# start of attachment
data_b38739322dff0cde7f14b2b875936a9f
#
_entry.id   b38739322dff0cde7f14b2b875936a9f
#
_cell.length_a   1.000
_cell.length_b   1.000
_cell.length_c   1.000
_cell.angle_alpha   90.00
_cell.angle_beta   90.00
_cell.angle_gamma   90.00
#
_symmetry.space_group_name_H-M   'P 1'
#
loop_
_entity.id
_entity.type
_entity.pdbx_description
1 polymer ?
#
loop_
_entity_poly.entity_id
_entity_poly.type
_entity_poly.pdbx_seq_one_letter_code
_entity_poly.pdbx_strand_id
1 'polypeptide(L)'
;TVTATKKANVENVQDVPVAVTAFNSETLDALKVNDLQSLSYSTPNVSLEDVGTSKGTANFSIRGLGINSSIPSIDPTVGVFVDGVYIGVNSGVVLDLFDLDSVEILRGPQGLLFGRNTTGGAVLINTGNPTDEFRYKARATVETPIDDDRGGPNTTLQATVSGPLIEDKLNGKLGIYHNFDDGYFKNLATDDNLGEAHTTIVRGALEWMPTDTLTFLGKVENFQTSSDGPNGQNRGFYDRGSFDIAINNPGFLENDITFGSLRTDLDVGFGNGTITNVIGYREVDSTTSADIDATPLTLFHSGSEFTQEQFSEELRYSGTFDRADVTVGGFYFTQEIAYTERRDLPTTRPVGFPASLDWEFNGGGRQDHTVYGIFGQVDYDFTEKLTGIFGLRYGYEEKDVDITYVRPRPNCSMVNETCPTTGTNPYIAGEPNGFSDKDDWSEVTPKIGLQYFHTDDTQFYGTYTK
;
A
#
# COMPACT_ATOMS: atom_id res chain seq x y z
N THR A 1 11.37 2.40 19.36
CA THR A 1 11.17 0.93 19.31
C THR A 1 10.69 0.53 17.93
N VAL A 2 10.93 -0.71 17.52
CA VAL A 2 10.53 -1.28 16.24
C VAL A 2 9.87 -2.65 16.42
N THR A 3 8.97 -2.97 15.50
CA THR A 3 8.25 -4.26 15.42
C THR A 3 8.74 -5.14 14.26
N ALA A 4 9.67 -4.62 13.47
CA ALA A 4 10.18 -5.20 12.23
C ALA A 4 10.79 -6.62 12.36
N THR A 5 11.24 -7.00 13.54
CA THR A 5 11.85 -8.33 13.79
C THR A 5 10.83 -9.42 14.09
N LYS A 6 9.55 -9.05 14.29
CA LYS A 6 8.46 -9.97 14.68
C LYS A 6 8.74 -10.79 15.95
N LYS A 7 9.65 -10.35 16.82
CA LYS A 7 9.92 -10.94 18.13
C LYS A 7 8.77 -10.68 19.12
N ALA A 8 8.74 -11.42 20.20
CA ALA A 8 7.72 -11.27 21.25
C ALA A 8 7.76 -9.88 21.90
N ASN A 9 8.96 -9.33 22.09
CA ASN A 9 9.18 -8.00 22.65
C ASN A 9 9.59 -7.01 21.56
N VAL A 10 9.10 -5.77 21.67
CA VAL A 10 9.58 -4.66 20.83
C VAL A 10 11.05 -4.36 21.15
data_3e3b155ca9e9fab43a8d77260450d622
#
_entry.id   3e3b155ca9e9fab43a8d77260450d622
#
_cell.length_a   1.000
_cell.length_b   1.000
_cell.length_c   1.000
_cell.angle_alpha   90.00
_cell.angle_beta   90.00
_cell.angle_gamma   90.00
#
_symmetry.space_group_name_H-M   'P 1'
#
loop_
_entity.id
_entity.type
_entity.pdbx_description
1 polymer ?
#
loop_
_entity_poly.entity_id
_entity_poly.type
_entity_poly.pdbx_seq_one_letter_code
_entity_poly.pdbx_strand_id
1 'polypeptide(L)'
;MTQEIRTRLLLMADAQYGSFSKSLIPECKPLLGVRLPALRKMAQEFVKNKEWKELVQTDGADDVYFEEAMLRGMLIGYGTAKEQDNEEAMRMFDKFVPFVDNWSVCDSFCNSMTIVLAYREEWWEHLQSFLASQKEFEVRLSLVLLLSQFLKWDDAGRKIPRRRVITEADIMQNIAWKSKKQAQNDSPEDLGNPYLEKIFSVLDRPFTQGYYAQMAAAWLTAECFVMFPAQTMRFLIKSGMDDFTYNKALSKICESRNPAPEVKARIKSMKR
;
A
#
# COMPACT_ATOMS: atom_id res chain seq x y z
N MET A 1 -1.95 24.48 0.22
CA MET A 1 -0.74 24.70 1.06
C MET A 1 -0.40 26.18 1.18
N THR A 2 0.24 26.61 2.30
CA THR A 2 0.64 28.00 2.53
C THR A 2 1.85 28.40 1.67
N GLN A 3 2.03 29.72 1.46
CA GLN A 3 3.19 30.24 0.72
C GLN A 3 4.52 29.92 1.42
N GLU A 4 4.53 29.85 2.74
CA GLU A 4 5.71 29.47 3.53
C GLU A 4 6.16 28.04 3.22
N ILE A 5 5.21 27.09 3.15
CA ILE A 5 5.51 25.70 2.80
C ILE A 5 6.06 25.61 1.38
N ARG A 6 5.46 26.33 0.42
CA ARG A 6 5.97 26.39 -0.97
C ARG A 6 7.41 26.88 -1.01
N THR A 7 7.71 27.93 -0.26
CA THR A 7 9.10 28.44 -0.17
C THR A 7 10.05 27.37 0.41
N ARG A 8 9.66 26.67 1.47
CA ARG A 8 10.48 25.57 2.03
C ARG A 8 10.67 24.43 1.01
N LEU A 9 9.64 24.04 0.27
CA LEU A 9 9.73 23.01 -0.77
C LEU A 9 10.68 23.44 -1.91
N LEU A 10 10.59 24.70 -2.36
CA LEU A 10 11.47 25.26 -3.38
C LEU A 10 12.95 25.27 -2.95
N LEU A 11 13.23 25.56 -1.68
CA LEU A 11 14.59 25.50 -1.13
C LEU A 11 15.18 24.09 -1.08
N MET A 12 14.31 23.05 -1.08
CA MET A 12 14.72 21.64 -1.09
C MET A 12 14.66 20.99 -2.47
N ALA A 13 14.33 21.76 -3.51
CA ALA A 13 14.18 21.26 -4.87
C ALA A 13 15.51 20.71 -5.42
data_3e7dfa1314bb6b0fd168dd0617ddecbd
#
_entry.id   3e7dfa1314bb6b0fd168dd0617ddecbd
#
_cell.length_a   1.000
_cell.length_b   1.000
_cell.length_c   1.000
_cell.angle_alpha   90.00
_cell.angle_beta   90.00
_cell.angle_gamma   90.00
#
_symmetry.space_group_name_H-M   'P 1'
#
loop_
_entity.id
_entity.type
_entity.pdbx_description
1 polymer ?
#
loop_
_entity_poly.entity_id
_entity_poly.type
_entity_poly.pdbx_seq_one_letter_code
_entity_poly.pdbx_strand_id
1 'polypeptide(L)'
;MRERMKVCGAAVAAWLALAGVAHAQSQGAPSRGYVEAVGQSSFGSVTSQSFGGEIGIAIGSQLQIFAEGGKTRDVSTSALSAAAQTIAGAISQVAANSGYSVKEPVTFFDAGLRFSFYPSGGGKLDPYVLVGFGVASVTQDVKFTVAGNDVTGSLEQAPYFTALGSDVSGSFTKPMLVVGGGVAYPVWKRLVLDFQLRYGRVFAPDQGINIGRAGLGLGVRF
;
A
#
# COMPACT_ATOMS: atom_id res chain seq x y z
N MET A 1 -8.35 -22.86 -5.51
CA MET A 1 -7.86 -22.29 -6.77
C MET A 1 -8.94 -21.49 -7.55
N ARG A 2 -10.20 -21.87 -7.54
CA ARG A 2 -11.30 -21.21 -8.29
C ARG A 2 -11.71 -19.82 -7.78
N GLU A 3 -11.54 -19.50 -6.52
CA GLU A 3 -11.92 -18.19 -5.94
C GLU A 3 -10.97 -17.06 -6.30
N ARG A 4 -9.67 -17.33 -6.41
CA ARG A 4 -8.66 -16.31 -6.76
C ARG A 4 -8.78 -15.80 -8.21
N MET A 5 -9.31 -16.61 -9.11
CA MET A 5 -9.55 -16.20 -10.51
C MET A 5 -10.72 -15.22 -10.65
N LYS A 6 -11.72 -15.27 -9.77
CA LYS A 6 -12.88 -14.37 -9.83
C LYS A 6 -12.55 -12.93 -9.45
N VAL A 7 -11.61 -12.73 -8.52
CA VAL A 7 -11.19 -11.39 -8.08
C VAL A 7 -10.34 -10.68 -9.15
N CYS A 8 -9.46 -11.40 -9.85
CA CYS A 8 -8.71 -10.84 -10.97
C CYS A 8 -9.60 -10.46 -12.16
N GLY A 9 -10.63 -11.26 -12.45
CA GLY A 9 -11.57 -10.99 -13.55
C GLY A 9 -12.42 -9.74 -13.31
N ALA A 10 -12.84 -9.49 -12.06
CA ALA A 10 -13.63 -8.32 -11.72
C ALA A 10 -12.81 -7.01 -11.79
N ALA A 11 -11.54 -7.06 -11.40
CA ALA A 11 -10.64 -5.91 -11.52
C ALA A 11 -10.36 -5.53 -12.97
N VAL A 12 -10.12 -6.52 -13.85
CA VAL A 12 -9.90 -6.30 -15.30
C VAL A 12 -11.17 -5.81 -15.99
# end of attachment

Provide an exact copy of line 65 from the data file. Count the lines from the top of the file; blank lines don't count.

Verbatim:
_cell.length_a   1.000